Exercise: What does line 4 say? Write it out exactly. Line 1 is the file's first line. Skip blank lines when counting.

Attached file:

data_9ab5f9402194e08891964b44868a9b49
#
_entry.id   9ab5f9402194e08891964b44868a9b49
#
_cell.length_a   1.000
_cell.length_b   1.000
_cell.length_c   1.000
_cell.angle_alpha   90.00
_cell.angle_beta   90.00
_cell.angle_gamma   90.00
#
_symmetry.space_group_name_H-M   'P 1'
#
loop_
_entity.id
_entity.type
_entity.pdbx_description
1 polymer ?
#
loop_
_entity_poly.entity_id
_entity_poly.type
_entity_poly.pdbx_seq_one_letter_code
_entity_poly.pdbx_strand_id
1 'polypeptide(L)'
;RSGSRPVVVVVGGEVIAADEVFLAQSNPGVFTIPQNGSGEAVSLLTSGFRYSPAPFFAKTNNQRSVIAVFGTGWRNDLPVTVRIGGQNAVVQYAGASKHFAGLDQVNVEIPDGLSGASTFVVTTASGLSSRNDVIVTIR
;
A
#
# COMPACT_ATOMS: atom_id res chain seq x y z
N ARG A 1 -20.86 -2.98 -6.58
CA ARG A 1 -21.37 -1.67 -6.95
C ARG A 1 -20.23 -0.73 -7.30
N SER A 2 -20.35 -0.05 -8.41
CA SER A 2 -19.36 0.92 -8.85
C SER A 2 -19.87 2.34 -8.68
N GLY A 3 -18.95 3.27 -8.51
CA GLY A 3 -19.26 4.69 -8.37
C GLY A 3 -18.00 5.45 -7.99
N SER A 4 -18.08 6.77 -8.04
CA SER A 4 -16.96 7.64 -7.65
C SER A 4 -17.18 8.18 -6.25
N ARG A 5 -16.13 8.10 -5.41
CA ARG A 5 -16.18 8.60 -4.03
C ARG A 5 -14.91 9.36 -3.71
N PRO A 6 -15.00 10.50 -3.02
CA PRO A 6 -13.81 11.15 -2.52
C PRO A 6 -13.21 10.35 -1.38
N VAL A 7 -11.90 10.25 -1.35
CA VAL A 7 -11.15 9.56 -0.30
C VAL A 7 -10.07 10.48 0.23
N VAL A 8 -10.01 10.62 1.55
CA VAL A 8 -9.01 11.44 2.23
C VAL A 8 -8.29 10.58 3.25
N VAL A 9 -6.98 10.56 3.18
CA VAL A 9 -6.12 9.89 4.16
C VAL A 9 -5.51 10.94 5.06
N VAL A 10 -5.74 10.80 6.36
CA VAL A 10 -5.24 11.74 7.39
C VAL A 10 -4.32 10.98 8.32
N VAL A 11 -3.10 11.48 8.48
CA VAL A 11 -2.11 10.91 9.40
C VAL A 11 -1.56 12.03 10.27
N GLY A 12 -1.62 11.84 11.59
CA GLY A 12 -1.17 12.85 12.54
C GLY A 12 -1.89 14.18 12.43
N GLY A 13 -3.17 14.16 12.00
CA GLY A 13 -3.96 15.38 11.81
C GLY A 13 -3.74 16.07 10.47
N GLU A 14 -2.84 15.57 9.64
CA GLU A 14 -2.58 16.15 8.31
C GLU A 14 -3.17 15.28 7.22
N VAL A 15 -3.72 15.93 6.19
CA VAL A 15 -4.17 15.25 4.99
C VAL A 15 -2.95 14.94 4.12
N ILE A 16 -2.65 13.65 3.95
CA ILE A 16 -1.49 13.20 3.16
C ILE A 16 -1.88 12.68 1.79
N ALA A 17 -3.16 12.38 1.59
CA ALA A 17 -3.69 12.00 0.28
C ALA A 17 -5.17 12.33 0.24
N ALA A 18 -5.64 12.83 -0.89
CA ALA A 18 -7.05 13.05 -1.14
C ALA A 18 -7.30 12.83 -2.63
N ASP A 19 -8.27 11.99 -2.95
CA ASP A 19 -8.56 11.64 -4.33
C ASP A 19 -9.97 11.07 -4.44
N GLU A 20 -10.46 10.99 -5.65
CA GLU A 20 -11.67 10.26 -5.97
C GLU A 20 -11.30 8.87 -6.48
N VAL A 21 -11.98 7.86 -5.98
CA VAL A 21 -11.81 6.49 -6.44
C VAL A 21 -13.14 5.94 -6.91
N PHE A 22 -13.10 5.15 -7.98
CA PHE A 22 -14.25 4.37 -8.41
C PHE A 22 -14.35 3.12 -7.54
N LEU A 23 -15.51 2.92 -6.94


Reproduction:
#